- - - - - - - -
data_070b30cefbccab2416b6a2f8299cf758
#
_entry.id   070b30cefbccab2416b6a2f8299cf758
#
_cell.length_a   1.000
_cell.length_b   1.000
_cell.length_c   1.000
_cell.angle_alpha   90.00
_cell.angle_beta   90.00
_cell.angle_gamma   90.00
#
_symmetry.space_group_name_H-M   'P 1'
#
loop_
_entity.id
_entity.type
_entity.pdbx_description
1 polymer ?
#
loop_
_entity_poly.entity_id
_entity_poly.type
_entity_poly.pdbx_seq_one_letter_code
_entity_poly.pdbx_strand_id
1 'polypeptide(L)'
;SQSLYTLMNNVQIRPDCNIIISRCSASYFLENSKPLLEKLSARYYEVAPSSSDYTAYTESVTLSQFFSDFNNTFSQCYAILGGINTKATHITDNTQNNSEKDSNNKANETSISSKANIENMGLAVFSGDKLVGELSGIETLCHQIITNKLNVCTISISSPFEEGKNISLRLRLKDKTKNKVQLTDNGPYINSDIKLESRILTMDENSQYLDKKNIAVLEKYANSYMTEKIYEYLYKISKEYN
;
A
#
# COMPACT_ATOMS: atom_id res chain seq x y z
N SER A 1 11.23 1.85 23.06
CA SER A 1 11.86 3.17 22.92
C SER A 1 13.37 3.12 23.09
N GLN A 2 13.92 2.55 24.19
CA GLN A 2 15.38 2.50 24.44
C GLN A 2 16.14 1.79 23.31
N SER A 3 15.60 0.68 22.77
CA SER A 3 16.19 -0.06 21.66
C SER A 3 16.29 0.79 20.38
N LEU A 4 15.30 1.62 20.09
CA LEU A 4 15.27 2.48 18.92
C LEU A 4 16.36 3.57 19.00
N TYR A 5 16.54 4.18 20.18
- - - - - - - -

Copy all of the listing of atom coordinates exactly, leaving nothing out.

data_070b30cefbccab2416b6a2f8299cf758
#
_entry.id   070b30cefbccab2416b6a2f8299cf758
#
_cell.length_a   1.000
_cell.length_b   1.000
_cell.length_c   1.000
_cell.angle_alpha   90.00
_cell.angle_beta   90.00
_cell.angle_gamma   90.00
#
_symmetry.space_group_name_H-M   'P 1'
#
loop_
_entity.id
_entity.type
_entity.pdbx_description
1 polymer ?
#
loop_
_entity_poly.entity_id
_entity_poly.type
_entity_poly.pdbx_seq_one_letter_code
_entity_poly.pdbx_strand_id
1 'polypeptide(L)'
;SQSLYTLMNNVQIRPDCNIIISRCSASYFLENSKPLLEKLSARYYEVAPSSSDYTAYTESVTLSQFFSDFNNTFSQCYAILGGINTKATHITDNTQNNSEKDSNNKANETSISSKANIENMGLAVFSGDKLVGELSGIETLCHQIITNKLNVCTISISSPFEEGKNISLRLRLKDKTKNKVQLTDNGPYINSDIKLESRILTMDENSQYLDKKNIAVLEKYANSYMTEKIYEYLYKISKEYN
;
A
#
# COMPACT_ATOMS: atom_id res chain seq x y z
N SER A 1 11.23 1.85 23.06
CA SER A 1 11.86 3.17 22.92
C SER A 1 13.37 3.12 23.09
N GLN A 2 13.92 2.55 24.19
CA GLN A 2 15.38 2.50 24.44
C GLN A 2 16.14 1.79 23.31
N SER A 3 15.60 0.68 22.77
CA SER A 3 16.19 -0.06 21.66
C SER A 3 16.29 0.79 20.38
N LEU A 4 15.30 1.62 20.09
CA LEU A 4 15.27 2.48 18.92
C LEU A 4 16.36 3.57 19.00
N TYR A 5 16.54 4.18 20.18